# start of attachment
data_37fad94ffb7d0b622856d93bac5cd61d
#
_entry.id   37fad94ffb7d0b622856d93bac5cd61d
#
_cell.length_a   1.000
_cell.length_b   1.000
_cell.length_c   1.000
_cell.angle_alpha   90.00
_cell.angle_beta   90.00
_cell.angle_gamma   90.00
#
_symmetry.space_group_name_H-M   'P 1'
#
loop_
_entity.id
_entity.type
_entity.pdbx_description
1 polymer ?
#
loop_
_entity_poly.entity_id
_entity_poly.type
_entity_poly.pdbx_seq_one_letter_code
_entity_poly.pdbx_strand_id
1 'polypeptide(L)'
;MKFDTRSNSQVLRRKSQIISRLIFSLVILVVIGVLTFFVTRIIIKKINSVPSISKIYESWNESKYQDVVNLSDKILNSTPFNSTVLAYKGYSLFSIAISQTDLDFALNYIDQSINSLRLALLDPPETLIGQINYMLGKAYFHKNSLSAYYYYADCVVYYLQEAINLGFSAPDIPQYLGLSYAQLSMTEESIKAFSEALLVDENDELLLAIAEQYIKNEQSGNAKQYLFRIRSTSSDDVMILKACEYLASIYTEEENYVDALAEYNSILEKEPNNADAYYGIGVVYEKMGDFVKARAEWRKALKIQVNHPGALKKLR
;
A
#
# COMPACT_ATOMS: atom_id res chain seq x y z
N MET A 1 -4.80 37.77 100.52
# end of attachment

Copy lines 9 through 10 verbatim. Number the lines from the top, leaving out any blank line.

_cell.angle_beta   90.00
_cell.angle_gamma   90.00